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  13. fluffy says:

    Anything put on by the Alliance Française is so naff – they seem to have a queer idea of Africa – like it means ‘black people and bongos’ and that’s enough!
    But I agree the Bioscope is cool.

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  14. Michael says:

    This whole “let’s reinhabit the inner city” impulse is so funny. As if there weren’t already people there. In fact, there weren’t the ‘right people’ there: inner city dwellers in Jozi didn’t fit some artsy, Wallpaper magazine notion of urbanity, so things had to shift so that units could be sold.

    Also, how are these manufactured communities (I’m think too of the area around 44 Stanley in Auckland Park: “loft living” nirvana) different from the townhouse complexes that sprung up all over Jozi in the last twenty years?

    I’m not saying that these people with money to inject into urban property markets shouldn’t be able to practice their own brand of coollness eugenics: they just shouldn’t try sell it to us as anything other than what it is: lifestyle living with the same lust for a notion of purity as the worst white racist settlement logic.

    Which is kinda similar to what you’re saying in one of the best-written and most subtle articles I’ve read on Mahala for a while.

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  15. Syd willow says:

    Great stuff mister young.

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  16. eat a bag of dicks says:

    Roger, what is your problem, i saw you traipsing around both saturday and sunday having a good old time.
    No attempt at gentrification can go without its ups and downs and pitfalls, the nett value of something like this is in the facts: two highly successful finished developments and counting. Do some research YOU FREAK and look at the demographics of the building, its as South African as ever, catering for a cadre of people who want to live in the city and appreciate it for all its good and bad sides, MSL is also a building thats 97% filled. If it’s the class issues that you have a problem with you could have taken the time to enquire about the various community initiatives that have been facilitated by the Maboneng community. As a resident of MSL I feel it is important that you garner some valid insight before trashing something, a trend you are so well known for so why I am surprised, who knows. I live in the city, I walk around the city and I engage with it actively, something the Maboneng precinct allows me to do.Without pockets in the city for the ‘burgeoning’ middle class to explore the cities gems are wasted and abandoned, and us young (not your kind) emerging professionals are left to engage with violently uninspiring spaces. Also hate the player not the game, we don’t stipulate Pata Patas menu pricing, they do.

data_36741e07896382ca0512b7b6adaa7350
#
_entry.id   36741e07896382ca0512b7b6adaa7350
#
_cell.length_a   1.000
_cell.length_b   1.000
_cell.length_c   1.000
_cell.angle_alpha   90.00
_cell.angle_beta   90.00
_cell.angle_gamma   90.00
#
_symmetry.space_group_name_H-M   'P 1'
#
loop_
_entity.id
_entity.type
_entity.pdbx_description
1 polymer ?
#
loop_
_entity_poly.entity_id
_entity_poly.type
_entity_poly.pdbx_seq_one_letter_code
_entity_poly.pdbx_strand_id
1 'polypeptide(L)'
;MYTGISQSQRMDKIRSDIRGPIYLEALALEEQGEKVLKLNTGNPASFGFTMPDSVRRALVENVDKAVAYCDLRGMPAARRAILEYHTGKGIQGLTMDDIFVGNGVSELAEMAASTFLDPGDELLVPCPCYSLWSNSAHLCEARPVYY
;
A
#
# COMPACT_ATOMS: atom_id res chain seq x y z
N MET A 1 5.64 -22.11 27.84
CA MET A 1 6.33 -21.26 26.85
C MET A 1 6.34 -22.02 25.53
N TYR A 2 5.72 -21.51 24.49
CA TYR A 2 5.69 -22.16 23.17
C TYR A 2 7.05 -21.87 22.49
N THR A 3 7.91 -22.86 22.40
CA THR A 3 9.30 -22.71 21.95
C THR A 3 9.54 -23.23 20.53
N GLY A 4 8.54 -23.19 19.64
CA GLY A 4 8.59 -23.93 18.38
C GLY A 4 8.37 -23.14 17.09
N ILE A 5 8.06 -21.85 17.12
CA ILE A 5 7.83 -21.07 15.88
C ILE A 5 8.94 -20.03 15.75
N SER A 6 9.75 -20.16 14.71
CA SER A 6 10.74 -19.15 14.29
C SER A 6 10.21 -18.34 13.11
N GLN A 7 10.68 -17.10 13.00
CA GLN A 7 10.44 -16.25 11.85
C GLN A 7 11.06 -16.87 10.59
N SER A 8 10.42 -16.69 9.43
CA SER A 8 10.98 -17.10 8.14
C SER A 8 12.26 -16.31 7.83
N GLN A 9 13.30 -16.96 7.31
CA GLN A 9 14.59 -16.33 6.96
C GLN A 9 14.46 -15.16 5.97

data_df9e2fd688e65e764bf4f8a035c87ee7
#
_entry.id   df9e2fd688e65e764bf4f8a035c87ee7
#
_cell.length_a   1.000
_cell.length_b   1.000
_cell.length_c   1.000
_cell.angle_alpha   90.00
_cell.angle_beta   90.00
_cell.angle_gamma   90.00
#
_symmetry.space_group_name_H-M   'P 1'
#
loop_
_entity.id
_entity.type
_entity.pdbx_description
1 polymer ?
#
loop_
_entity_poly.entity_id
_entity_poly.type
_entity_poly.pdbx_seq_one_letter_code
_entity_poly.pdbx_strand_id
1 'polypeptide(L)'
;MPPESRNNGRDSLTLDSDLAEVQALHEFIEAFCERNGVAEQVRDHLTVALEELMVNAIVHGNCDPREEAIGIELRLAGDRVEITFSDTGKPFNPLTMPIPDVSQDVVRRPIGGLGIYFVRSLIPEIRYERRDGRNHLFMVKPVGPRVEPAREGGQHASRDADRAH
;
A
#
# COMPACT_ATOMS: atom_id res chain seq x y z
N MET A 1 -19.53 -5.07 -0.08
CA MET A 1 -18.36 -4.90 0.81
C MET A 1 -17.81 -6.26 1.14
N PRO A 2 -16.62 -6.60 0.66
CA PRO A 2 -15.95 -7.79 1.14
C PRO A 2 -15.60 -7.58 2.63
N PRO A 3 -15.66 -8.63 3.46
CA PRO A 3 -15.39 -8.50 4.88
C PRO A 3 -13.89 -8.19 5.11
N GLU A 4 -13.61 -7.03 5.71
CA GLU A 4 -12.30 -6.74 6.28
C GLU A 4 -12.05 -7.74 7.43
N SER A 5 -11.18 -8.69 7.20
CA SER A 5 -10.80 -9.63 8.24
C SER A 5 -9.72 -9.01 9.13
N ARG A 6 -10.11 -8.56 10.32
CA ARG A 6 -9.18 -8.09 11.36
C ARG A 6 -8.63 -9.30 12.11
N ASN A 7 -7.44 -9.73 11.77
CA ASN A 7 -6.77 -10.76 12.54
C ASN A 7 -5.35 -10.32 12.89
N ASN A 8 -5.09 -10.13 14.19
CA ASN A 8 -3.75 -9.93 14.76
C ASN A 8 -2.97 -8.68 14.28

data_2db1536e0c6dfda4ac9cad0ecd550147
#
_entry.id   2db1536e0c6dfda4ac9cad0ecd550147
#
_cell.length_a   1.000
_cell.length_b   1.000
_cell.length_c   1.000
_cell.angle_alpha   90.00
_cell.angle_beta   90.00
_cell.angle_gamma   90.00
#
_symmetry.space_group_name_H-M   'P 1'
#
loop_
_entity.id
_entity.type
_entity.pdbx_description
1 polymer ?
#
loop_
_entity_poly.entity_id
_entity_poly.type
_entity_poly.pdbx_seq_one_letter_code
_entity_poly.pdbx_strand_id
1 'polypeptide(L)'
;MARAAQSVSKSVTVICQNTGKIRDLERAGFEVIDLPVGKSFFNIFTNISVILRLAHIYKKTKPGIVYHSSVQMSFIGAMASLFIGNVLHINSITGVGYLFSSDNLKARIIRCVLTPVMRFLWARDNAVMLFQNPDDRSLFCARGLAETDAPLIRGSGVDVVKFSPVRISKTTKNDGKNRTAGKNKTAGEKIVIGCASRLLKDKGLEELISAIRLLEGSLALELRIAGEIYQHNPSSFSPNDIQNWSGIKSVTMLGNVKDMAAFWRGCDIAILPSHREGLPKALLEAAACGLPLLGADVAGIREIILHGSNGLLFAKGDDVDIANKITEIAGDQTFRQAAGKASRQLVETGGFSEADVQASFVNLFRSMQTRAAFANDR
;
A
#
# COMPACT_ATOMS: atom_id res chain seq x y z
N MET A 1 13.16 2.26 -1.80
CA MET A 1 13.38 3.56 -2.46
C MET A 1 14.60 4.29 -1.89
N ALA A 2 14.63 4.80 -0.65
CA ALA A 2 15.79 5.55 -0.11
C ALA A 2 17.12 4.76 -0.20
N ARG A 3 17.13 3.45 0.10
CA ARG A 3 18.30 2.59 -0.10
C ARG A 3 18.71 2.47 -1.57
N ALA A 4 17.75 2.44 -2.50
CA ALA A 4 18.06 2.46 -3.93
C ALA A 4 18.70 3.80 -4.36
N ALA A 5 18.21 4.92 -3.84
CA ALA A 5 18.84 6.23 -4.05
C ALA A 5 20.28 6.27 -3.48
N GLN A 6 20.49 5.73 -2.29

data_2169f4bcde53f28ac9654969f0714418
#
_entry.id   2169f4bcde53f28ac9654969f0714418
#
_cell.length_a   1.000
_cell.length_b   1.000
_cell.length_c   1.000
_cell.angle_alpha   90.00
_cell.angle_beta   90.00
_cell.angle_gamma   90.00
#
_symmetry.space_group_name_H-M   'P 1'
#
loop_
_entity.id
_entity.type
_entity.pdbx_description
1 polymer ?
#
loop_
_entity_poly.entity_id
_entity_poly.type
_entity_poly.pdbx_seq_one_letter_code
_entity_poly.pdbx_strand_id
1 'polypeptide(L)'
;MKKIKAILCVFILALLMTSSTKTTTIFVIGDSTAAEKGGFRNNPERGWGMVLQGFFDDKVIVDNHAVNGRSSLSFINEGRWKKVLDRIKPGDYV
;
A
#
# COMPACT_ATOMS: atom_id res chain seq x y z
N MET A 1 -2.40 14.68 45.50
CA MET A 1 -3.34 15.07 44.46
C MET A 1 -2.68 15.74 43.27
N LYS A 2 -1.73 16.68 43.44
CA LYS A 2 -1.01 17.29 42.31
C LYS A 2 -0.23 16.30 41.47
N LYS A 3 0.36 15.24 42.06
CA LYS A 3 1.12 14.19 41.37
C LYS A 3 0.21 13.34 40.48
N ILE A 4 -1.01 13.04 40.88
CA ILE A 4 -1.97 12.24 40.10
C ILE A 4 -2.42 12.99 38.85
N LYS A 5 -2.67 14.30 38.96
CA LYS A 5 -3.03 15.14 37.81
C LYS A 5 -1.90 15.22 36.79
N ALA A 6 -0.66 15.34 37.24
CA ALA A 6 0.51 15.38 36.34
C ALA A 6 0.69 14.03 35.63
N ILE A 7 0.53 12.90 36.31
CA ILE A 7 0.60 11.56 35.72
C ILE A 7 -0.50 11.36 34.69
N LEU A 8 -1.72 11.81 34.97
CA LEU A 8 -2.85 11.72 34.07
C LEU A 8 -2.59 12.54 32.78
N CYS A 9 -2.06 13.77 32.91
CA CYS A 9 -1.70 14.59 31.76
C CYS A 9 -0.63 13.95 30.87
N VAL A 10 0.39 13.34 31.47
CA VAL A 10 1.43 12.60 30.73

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  17. Roger Young says:

    @eat a bag of dicks

    One must learn that it is possible to smile while thinking critically.

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  18. Lady says:

    He has a point about the place. It feels somewhat shallow and pretentious. I think the problem is that there isn’t much soul there.

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  19. emma p says:

    bag of dicks (ha! that is hilarious!) maybe try and be cognisant of the fact that the ‘city’ you ‘engage with’ is a construct. the joburg lifestyle sold to you by main street life is a sanitised and commodified version of a city that is not a series of ‘gems’ (try and engage with how much you trivialise by using a word like that to describe much of what goes on in Johannesburg!) but a sometimes cold and hard, extremely varied, oftentimes in that particular part of town decaying, generally speaking not packagable and/or consumable by yuppies like you and me, messy (and i use messy in the figurative sense) lived human experience.

    maybe just MAYBE if msl brings the right balance of money, time, people and sensitive and artful thought and it actually confronts the social and class divisions that make suburban and city an attractive and exotic location for some and a very different kind of location for others (the people who lived there before msl was msl? do you think they thought the space was ‘wasted’!?) it can be a part of creating a new kind of space in johannesburg, a genuinely accessible space, where a real multiplicity of voices can and will be heard. MAYBE. but it will require a subtlety of thought and a conscious awareness of our .. illusions and their exclusions.